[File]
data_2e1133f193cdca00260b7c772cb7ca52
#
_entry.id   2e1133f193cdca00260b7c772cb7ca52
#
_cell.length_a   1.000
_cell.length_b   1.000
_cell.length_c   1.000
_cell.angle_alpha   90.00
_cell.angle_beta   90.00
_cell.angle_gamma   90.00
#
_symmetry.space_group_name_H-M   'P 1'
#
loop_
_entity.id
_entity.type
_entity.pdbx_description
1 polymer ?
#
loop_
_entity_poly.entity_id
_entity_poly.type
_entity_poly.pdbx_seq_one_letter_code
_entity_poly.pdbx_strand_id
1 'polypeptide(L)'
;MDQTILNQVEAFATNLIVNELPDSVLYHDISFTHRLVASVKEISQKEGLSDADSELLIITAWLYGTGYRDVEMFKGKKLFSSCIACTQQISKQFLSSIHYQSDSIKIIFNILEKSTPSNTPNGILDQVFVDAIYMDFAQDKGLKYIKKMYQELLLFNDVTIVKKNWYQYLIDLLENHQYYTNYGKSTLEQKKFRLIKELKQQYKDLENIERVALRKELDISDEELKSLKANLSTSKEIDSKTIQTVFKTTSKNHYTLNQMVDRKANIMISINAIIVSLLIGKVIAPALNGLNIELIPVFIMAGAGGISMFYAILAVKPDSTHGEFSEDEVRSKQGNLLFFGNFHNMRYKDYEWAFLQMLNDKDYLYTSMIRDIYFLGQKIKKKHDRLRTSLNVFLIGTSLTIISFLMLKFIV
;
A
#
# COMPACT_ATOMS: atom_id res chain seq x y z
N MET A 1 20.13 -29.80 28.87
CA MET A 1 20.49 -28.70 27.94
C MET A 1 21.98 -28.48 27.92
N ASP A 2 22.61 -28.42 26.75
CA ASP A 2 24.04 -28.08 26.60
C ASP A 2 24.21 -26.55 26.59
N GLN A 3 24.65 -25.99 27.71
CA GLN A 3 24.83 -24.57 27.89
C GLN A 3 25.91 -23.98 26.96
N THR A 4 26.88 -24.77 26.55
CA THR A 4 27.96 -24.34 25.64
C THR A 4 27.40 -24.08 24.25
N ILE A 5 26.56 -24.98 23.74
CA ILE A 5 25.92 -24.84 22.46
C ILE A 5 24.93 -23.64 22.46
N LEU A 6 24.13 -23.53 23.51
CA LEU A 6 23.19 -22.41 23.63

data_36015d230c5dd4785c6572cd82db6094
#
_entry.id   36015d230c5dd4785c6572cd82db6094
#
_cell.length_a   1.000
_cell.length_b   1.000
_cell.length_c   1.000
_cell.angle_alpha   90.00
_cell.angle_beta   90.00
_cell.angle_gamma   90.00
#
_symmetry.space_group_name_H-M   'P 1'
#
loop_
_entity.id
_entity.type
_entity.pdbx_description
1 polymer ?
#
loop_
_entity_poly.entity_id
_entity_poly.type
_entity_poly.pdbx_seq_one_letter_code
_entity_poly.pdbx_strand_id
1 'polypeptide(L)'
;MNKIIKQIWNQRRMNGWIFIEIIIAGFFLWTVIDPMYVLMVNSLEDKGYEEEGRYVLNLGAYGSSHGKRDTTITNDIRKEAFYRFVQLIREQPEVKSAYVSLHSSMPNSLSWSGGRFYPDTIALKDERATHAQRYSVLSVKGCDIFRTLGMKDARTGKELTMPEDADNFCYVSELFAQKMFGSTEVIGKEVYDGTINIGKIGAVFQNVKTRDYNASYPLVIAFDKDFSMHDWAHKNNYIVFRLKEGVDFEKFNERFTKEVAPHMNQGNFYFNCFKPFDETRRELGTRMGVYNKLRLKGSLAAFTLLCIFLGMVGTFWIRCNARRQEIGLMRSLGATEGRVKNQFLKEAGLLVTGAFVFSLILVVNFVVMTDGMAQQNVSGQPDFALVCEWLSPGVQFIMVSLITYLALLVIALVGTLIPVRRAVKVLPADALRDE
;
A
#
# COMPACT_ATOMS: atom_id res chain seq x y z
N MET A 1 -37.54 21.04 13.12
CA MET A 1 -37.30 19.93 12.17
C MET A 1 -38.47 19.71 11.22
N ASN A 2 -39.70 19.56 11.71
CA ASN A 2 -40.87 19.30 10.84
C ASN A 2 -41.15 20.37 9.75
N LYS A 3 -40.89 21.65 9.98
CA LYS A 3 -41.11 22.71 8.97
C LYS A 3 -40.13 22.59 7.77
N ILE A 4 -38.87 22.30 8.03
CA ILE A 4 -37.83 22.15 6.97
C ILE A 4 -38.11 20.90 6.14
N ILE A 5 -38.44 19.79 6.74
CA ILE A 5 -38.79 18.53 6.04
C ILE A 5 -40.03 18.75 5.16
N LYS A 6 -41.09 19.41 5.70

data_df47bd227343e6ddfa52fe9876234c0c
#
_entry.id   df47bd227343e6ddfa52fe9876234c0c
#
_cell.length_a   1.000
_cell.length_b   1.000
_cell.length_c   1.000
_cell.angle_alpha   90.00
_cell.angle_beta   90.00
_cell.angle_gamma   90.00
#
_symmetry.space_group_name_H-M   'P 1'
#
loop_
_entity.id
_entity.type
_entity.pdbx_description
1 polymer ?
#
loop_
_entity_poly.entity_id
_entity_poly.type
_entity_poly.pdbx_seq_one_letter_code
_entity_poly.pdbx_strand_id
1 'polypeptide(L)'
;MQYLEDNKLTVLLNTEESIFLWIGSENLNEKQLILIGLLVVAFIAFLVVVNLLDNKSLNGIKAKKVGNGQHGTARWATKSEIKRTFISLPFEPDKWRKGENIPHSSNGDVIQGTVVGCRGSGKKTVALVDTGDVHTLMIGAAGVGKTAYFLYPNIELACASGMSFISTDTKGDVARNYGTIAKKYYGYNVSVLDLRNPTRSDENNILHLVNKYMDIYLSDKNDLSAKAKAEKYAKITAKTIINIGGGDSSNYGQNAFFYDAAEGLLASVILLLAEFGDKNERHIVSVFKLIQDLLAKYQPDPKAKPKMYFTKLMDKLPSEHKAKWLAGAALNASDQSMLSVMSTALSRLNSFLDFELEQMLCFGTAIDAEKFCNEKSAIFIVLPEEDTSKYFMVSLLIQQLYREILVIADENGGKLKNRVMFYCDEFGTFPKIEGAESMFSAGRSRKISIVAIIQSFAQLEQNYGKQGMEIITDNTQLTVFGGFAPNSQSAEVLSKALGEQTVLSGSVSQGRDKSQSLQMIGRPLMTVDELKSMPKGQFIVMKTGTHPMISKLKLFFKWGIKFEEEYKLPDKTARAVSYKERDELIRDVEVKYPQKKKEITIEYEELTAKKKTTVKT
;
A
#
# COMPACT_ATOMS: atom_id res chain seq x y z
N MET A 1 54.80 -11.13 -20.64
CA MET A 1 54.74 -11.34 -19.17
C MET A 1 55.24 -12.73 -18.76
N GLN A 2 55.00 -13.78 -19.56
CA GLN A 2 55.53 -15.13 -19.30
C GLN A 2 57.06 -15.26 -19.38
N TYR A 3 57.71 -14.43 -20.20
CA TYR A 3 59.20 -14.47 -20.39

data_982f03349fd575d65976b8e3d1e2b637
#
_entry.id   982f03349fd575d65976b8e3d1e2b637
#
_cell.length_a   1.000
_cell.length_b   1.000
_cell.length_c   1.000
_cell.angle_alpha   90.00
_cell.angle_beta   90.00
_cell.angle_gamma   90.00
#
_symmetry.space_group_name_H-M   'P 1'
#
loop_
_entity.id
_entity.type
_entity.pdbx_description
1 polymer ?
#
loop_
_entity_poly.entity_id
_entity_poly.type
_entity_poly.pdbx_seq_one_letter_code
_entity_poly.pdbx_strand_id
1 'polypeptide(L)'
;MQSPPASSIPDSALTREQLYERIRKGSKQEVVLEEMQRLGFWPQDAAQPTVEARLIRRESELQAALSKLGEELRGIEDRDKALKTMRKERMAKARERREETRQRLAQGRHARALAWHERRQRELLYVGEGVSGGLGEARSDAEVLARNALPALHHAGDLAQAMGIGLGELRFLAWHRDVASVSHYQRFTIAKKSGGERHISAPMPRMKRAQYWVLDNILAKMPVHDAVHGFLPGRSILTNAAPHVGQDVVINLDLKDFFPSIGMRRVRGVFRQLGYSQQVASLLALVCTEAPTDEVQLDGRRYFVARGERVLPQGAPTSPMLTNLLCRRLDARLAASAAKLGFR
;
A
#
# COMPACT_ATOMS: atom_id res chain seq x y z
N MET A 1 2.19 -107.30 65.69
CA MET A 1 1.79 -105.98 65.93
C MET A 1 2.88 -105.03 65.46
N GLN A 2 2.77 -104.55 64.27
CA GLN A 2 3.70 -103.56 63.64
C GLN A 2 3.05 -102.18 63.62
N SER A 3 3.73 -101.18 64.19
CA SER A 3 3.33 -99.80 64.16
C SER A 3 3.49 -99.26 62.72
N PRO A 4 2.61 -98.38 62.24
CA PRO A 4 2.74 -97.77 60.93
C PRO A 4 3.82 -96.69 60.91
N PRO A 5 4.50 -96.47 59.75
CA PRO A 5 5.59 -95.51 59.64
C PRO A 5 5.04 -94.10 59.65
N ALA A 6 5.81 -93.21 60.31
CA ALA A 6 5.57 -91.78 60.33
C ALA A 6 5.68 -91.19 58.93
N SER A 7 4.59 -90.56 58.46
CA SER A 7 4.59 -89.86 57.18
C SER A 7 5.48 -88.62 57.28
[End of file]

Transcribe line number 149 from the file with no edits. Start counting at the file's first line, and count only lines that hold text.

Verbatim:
1 polymer ?